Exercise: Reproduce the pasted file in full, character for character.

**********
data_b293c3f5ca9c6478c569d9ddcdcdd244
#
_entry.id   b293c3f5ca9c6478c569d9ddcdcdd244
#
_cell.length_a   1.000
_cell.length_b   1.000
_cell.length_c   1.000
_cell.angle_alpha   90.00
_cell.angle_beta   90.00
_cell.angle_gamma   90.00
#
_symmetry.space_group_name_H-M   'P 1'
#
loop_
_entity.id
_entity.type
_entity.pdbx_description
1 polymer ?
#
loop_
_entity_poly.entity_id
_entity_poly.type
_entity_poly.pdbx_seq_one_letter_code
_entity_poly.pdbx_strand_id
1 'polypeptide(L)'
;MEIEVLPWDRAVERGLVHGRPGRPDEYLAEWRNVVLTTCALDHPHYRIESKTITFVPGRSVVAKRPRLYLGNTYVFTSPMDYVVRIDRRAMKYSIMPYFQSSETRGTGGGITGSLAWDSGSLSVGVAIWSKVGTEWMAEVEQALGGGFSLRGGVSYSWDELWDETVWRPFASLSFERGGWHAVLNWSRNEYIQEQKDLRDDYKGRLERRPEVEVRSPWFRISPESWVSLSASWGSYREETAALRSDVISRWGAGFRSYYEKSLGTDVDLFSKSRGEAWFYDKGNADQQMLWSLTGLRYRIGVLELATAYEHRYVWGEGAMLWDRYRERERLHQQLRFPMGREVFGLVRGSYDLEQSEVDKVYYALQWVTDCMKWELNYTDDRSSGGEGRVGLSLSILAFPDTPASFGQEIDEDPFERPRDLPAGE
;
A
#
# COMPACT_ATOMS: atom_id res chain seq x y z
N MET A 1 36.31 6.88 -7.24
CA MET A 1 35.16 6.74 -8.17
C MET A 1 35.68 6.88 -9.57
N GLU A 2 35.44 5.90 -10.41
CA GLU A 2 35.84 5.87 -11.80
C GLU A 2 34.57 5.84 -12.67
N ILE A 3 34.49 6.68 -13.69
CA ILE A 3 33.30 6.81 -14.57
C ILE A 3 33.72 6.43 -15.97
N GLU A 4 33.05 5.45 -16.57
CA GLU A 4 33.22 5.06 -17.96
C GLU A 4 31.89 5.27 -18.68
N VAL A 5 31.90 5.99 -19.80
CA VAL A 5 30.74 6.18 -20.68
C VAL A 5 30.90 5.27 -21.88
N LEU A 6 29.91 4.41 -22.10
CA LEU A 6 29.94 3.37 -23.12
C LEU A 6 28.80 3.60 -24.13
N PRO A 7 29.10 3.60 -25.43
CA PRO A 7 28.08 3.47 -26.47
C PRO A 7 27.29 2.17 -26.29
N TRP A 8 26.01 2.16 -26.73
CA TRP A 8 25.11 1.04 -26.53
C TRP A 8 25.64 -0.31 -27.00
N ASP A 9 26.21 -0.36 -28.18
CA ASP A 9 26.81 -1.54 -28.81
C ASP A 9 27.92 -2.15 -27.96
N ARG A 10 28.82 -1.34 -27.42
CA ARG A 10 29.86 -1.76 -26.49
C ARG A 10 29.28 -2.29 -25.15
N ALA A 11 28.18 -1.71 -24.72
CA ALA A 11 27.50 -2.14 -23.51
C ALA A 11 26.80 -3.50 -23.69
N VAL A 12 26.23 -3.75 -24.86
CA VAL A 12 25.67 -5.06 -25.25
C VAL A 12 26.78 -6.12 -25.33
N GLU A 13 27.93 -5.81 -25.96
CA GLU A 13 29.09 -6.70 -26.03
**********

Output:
data_b293c3f5ca9c6478c569d9ddcdcdd244
#
_entry.id   b293c3f5ca9c6478c569d9ddcdcdd244
#
_cell.length_a   1.000
_cell.length_b   1.000
_cell.length_c   1.000
_cell.angle_alpha   90.00
_cell.angle_beta   90.00
_cell.angle_gamma   90.00
#
_symmetry.space_group_name_H-M   'P 1'
#
loop_
_entity.id
_entity.type
_entity.pdbx_description
1 polymer ?
#
loop_
_entity_poly.entity_id
_entity_poly.type
_entity_poly.pdbx_seq_one_letter_code
_entity_poly.pdbx_strand_id
1 'polypeptide(L)'
;MEIEVLPWDRAVERGLVHGRPGRPDEYLAEWRNVVLTTCALDHPHYRIESKTITFVPGRSVVAKRPRLYLGNTYVFTSPMDYVVRIDRRAMKYSIMPYFQSSETRGTGGGITGSLAWDSGSLSVGVAIWSKVGTEWMAEVEQALGGGFSLRGGVSYSWDELWDETVWRPFASLSFERGGWHAVLNWSRNEYIQEQKDLRDDYKGRLERRPEVEVRSPWFRISPESWVSLSASWGSYREETAALRSDVISRWGAGFRSYYEKSLGTDVDLFSKSRGEAWFYDKGNADQQMLWSLTGLRYRIGVLELATAYEHRYVWGEGAMLWDRYRERERLHQQLRFPMGREVFGLVRGSYDLEQSEVDKVYYALQWVTDCMKWELNYTDDRSSGGEGRVGLSLSILAFPDTPASFGQEIDEDPFERPRDLPAGE
;
A
#
# COMPACT_ATOMS: atom_id res chain seq x y z
N MET A 1 36.31 6.88 -7.24
CA MET A 1 35.16 6.74 -8.17
C MET A 1 35.68 6.88 -9.57
N GLU A 2 35.44 5.90 -10.41
CA GLU A 2 35.84 5.87 -11.80
C GLU A 2 34.57 5.84 -12.67
N ILE A 3 34.49 6.68 -13.69
CA ILE A 3 33.30 6.81 -14.57
C ILE A 3 33.72 6.43 -15.97
N GLU A 4 33.05 5.45 -16.57
CA GLU A 4 33.22 5.06 -17.96
C GLU A 4 31.89 5.27 -18.68
N VAL A 5 31.90 5.99 -19.80
CA VAL A 5 30.74 6.18 -20.68
C VAL A 5 30.90 5.27 -21.88
N LEU A 6 29.91 4.41 -22.10
CA LEU A 6 29.94 3.37 -23.12
C LEU A 6 28.80 3.60 -24.13
N PRO A 7 29.10 3.60 -25.43
CA PRO A 7 28.08 3.47 -26.47
C PRO A 7 27.29 2.17 -26.29
N TRP A 8 26.01 2.16 -26.73
CA TRP A 8 25.11 1.04 -26.53
C TRP A 8 25.64 -0.31 -27.00
N ASP A 9 26.21 -0.36 -28.18
CA ASP A 9 26.81 -1.54 -28.81
C ASP A 9 27.92 -2.15 -27.96
N ARG A 10 28.82 -1.34 -27.42
CA ARG A 10 29.86 -1.76 -26.49
C ARG A 10 29.28 -2.29 -25.15
N ALA A 11 28.18 -1.71 -24.72
CA ALA A 11 27.50 -2.14 -23.51
C ALA A 11 26.80 -3.50 -23.69
N VAL A 12 26.23 -3.75 -24.86
CA VAL A 12 25.67 -5.06 -25.25
C VAL A 12 26.78 -6.12 -25.33
N GLU A 13 27.93 -5.81 -25.96
CA GLU A 13 29.09 -6.70 -26.03